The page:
Scot Govt: ‘Hate speech in homes must be prosecuted’

Scotland’s Justice Secretary says he intends to clamp down on hate speech inside the home under his sinister new hate crime Bill.

Free speech campaigners have warned that the Bill leaves out a crucial defence included in other UK hate crime legislation, which protects conversations in the home from police intervention.

However, Humza Yousaf is refusing to provide a “dwelling defence”, insisting that ‘hateful speech’ in the home deserves to be criminalised.

Well-founded concern

The Minister made the comments earlier this week in response to questioning from the Justice Committee, which is tasked with scrutinising the legislation.

Lord Bracadale, the judge whose recommendations led to the Bill, later advised MSPs that they should think carefully about allowing a public order offence to extend into the private sphere.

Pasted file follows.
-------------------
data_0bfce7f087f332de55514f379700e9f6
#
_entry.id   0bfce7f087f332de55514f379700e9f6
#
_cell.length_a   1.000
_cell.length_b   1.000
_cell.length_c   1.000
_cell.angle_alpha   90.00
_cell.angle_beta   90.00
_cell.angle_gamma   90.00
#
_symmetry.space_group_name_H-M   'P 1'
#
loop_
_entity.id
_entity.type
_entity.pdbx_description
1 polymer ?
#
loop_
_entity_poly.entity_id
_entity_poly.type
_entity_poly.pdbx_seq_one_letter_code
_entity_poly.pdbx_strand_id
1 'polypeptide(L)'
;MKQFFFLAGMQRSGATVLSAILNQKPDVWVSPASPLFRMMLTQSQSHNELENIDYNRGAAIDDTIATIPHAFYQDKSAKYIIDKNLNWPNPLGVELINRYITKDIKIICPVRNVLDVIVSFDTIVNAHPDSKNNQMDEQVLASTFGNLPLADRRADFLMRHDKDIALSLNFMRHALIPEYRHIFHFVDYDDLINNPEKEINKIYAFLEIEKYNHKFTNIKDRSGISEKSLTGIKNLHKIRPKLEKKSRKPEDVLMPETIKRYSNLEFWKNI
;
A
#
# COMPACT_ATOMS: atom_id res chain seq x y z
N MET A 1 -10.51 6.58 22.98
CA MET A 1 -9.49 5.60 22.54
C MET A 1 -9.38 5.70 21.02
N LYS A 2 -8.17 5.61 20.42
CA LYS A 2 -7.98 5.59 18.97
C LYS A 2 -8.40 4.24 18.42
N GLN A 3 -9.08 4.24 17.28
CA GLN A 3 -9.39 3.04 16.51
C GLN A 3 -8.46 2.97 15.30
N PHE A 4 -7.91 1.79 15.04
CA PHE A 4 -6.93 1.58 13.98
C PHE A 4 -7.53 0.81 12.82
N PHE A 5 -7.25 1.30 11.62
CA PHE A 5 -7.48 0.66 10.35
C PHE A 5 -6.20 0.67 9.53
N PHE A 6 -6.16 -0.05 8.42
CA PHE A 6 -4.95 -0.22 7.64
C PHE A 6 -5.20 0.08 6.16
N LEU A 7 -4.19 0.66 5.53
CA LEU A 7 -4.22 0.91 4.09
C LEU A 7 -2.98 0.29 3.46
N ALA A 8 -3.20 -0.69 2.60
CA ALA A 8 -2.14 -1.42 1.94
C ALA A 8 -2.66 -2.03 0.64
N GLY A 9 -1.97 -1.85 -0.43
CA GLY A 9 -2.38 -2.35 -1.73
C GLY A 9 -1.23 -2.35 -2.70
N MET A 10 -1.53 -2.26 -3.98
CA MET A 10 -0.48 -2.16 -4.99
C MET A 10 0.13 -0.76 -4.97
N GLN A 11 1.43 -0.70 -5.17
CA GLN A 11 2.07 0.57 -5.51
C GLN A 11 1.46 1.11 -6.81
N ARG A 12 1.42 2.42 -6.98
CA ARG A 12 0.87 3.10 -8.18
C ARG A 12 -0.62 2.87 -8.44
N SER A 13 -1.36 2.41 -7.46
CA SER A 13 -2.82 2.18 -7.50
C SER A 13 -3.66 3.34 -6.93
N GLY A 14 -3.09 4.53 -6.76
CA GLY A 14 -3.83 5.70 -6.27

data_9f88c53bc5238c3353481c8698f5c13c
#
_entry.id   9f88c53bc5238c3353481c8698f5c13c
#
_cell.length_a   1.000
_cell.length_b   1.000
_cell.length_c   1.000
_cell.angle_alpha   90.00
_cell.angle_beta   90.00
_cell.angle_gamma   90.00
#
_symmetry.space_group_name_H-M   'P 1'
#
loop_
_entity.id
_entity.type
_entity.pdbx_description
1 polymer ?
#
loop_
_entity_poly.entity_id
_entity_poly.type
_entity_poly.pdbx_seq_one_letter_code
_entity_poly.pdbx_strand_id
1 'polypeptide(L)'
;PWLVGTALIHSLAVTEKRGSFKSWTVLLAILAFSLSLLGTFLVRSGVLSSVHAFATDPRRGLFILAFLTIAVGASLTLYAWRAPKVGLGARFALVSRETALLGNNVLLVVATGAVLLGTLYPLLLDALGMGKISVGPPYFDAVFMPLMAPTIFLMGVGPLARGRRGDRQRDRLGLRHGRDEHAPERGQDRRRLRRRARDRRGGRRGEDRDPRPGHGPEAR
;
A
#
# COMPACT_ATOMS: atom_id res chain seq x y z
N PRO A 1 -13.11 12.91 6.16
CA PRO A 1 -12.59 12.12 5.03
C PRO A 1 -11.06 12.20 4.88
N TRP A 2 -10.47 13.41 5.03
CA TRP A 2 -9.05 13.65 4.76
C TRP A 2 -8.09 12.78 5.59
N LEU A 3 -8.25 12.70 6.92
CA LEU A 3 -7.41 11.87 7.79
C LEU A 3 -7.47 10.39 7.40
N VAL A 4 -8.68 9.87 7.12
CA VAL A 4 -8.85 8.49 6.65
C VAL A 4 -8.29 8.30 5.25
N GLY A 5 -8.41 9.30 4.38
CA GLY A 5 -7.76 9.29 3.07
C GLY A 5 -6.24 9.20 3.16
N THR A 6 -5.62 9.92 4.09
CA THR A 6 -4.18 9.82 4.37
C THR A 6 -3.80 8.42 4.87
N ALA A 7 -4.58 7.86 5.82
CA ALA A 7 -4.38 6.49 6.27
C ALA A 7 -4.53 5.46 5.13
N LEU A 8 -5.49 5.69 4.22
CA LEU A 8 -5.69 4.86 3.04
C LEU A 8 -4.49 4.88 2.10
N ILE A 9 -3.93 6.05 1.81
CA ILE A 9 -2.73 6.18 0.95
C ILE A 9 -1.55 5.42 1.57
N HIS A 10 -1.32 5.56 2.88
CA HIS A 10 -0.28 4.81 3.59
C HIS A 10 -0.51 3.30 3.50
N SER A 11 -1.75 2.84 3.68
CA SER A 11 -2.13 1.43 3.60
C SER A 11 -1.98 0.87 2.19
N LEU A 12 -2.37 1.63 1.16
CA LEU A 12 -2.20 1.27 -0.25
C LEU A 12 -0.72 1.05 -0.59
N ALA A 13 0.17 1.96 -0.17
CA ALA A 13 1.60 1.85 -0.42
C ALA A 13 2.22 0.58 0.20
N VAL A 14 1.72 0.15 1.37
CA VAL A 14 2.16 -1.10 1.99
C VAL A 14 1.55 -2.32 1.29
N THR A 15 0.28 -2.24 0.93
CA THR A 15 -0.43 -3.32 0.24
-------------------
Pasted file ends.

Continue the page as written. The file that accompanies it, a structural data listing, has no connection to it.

The Committee’s Convenor asked if the judge would say from his “experience of the operation of criminal law”, that Parliament should “be alert to some danger in that”.

Bracadale responded: “I think that your concern is well-founded”.

Free speech threatened

Last month, the Scottish Government agreed to raise the threshold of the ‘stirring up’ offences from behaviour ‘likely to stir up hatred’ to behaviour ‘intended to stir up hatred’.

The Christian Institute welcomed the Justice Secretary’s willingness to compromise on one of the most controversial parts of the Bill, but warned that many more changes are still required.

Also see:


Scot Govt’s hate crime Bill presents ‘dire risk’ to free speech: think-tank

SNP voters blast Scot Govt’s hate crime Bill

Views expressed in private could be caught by Scots hate crime Bill

Scottish councillors brand hate crime Bill a ‘threat to free speech’

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